In this video, attorney Jacob Sapochnick speaks with personal injury attorney Mitch Jackson and gives viewers insights on how to secure a job in the United States as a foreign worker, how to penetrate the market, and stand out from the crowd.
Begin researching the different employment visa types to determine which visa is right for you depending on your level of education, skill, and the field that you want to work in. For example if you are a software engineer the H-1B visa will be a good option for you, if you want to start your own business an E-2 visa may be right for you. Once you have done some preliminary research, reach out to an immigration attorney to discuss the pros and cons of different visas that may be available to you
Understand the requirements for the visa you would like to obtain so that you can explain the process to a potential employer
Attend as many networking events as possible in your particular industry, if possible in the United States
Use social media to reach out to potential employers
Show employers how you can build value for their business
Carefully tailor your resume/build a website to show employers your credentials
For more tips please keep watching.
To purchase Jacob’s book My American Job please click here.
Breaking news, a federal judge for the District of Columbia, issued a ruling in the lawsuit, National Venture Capital Association, et.al. v. Duke, et. al, overturning the government’s delay of the International Entrepreneur Rule. This means that international entrepreneurs may now apply for parole under the rule as of Friday, December 1, 2017. The caveat, however, is that since the ruling was just handed down on Friday, no application has yet been released to apply under the rule, and the current parole application is not suited for the rule. It is expected that the government will soon issue a statement regarding the court’s decision and provide further guidance on what form to use.
In its decision, the judge ruled that the Department of Homeland Security unlawfully delayed enforcement of the rule, when it postponed the rule from going into effect just days before the rule was set to go into effect on July 17, 2017, without following the appropriate notice-and-comment procedure required by the Administrative Procedure Act.
Entrepreneurs must keep in mind that the the Trump administration may appeal the federal judge’s decision, or continue with their plans to rescind the rule, but as it now stands the government must accept applications for the international entrepreneur rule, even if the administration continues with their plans to rescind the rule.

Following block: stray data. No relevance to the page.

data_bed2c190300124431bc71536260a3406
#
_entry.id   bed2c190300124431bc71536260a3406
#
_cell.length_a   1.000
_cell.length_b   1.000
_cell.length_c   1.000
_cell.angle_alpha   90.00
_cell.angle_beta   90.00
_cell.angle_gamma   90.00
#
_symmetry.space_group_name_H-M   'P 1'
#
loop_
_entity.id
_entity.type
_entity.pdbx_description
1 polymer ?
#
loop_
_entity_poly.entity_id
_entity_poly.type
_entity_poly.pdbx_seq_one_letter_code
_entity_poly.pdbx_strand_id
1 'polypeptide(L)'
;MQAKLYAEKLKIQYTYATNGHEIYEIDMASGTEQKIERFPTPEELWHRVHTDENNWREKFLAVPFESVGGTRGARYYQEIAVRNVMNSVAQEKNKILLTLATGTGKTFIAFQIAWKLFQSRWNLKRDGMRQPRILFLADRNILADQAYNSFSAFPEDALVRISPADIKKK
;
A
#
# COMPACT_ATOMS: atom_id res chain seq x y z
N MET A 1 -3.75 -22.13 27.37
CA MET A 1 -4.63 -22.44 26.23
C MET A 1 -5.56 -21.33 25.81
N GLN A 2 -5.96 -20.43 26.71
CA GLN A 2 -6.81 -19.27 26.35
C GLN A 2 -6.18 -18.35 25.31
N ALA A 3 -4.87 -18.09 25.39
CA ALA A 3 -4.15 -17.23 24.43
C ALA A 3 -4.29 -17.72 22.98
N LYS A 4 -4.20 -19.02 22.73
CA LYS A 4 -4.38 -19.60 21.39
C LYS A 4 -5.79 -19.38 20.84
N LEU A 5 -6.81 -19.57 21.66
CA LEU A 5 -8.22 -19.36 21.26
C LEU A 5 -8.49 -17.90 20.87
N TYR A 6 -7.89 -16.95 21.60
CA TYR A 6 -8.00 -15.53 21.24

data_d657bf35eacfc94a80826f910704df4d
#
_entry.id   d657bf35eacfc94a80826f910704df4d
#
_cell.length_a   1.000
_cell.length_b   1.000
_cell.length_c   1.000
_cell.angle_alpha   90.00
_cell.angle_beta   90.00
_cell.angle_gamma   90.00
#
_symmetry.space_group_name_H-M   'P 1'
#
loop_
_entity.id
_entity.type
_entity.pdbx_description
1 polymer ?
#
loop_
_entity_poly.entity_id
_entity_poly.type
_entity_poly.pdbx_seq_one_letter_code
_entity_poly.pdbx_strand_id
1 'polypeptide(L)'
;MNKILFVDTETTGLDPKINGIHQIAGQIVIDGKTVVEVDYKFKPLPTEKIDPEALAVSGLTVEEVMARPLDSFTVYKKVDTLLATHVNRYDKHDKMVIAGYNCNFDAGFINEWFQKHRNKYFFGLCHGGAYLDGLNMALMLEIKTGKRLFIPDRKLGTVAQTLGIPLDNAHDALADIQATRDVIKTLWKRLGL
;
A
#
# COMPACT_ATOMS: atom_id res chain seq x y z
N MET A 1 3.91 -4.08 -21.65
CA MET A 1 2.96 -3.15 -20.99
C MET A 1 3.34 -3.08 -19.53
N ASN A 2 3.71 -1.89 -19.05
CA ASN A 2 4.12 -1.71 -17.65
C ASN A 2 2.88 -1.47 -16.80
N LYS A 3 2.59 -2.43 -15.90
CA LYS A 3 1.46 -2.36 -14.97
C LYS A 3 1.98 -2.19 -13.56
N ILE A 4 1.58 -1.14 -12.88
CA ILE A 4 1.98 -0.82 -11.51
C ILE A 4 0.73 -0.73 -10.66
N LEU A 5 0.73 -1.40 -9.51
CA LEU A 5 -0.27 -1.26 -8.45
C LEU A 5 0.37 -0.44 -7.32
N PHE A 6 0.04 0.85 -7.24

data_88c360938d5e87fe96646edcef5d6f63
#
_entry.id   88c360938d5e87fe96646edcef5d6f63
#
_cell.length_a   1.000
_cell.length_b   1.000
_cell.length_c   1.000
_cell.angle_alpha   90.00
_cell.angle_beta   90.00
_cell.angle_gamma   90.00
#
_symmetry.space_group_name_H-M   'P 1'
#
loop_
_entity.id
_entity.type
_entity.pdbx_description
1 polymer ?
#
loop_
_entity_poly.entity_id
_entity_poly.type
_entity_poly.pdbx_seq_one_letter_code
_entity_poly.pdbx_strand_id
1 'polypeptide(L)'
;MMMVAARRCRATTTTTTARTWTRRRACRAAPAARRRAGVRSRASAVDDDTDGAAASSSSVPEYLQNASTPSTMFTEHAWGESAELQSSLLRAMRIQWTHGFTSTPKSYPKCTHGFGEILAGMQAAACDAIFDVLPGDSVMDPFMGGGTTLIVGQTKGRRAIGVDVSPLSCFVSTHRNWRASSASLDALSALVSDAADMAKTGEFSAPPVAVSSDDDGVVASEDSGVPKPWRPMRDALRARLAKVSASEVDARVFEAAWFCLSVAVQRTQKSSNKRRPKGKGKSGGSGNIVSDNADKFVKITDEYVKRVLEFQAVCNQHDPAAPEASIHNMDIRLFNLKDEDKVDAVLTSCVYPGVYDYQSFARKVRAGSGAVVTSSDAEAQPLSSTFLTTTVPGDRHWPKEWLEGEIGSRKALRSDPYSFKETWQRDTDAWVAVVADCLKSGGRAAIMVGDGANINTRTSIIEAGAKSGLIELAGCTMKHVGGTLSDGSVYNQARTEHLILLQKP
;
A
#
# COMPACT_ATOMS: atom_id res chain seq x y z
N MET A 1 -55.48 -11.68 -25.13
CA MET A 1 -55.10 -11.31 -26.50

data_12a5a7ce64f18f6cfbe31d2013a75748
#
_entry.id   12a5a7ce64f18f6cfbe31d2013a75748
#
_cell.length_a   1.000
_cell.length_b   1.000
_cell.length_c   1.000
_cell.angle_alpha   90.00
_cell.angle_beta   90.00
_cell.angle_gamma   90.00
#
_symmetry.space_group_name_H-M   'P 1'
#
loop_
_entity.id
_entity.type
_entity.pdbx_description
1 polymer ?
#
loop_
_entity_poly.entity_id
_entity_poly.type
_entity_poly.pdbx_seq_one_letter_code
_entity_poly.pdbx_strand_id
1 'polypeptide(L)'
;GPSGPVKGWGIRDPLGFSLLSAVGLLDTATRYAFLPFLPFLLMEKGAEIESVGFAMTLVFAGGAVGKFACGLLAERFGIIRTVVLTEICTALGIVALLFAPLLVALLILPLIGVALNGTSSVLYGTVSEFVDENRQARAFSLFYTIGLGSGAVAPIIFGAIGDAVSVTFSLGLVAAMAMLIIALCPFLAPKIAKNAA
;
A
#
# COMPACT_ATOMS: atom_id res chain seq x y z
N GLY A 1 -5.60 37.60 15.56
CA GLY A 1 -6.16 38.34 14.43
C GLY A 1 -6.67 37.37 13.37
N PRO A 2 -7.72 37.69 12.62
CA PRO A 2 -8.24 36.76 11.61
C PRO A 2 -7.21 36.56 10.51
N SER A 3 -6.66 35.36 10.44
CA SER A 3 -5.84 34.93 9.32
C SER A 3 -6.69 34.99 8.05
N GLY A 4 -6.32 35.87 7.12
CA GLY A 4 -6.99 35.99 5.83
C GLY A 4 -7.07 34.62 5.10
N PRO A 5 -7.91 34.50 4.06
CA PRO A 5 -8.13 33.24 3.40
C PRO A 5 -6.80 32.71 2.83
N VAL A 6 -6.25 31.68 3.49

What is the IER?
The rule makes it easier for eligible start-up entrepreneurs to obtain temporary permission to enter the United States for a period of 30 months, or 2.5 years, through a process known as “parole,” for the purpose of starting or scaling their start-up business enterprise in the United States. The decision about whether to “parole” a foreign entrepreneur under this rule will be a discretionary determination made by the Secretary of Homeland Security on a case-by-case basis (INA Section 212(d)(5), 8 U.S.C. 1182(d)(5)).
“Parole” will be granted to eligible entrepreneurs who can demonstrate that their company’s business operations are of significant public benefit to the United States by providing evidence of substantial and demonstrated potential for rapid business growth and job creation. Such demonstrated potential for rapid growth and job creation may be evidenced by: (1) significant capital investment from U.S. investors with established records of successful investments or (2) attainment of significant awards or grants from certain Federal, State, or local government entities.
In this video, attorney Jacob J. Sapochnick sits down with international business students studying at INSEAD, a graduate business school in France. Jacob asks them a burning question: Despite all of the obstacles foreign workers face in immigrating to the United States, and the President’s hard-line stance on immigration, are foreign workers still interested in living and working in the United States? Click here to join the conversation.